Debate about the TRC has become necessary in South Africa today, 20 years since the final Report was handed over to government on 29 October 1998. Assessment of its efficacy and longer-term value is being undertaken, unfortunately, within an environment of intense disillusionment about the promise of constitutional democracy. This paper sets out the environment in which the TRC was established in 1996, its legal and constitutional frameworks, its achievements for creating a climate of reconciliation, for granting amnesty to perpetrators of human rights violations, and for setting a reparations framework. South Africans are conscious of grinding poverty and inequality, pervasive racism, and unfulfilled aspirations of the democratic settlement of 1994. What value, then was the TRC? This paper attempts a fair assessment, seeks to be honest about its grandiose claims, and undertakes a philosophical, political and ethical analysis of its achievements. Drawing on many studies on the TRC it seeks to chart a more rational course than some, noting that circumstances in Africa are such that the TRC is being revisited, The Gambia, for example, being the latest country that has introduced the TRC. Others may follow suit: Zimbabwe, the Democratic Republic of Congo, Burundi, to name a few.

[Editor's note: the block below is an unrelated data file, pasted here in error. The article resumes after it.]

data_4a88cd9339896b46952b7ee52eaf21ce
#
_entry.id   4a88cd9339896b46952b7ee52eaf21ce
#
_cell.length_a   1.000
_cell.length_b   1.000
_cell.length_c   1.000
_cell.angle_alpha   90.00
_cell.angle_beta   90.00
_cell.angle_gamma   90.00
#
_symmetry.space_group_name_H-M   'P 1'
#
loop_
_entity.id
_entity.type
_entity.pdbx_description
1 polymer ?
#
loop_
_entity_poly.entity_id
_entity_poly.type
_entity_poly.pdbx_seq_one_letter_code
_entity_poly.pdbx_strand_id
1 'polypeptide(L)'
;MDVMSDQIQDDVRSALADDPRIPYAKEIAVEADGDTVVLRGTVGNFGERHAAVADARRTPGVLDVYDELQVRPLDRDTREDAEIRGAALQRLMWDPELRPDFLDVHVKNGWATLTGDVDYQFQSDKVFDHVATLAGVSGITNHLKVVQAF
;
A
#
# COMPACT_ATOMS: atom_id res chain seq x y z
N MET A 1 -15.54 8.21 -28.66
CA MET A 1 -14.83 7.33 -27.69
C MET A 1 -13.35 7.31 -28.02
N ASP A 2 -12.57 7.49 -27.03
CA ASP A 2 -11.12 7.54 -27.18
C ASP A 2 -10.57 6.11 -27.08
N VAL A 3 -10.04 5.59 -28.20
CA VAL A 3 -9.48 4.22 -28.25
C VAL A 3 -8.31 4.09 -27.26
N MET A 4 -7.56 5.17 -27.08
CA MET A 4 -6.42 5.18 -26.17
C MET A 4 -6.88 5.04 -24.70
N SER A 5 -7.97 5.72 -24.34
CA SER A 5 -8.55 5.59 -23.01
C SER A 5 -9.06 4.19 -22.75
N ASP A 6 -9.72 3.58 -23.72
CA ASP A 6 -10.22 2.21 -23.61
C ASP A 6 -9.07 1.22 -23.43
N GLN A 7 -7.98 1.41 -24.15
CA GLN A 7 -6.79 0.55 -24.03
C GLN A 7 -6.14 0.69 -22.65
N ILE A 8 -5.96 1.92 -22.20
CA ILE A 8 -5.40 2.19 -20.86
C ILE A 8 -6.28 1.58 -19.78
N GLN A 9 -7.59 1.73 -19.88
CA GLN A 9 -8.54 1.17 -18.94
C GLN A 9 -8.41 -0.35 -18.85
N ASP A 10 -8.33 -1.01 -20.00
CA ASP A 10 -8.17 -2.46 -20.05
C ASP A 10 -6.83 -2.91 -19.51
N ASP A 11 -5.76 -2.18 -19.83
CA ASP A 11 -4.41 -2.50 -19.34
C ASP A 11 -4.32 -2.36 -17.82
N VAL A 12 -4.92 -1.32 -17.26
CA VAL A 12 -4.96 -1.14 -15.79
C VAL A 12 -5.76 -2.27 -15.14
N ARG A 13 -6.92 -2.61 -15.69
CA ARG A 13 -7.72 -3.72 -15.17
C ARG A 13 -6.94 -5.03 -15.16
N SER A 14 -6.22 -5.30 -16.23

Comment: This article engages with the concept of transitional justice and reconciliation in truth commissions around Africa by reflecting specifically on South Africa's Truth and Reconciliation Commission and its impact on South Africa. Suitable for courses on South African history, conflict resolution, transitional justice.Export citation in BibTeX formatExport text citationView this text on PhilPapersExport citation in Reference Manager formatExport citation in EndNote formatExport citation in Zotero format
Pityana, Barney Nyameko. The truth and reconciliation commission in South Africa: perspectives and prospects
2018, Journal of Global Ethics, 14(2), pp. 194–207. doi: 10.1080/17449626.2018.1517819.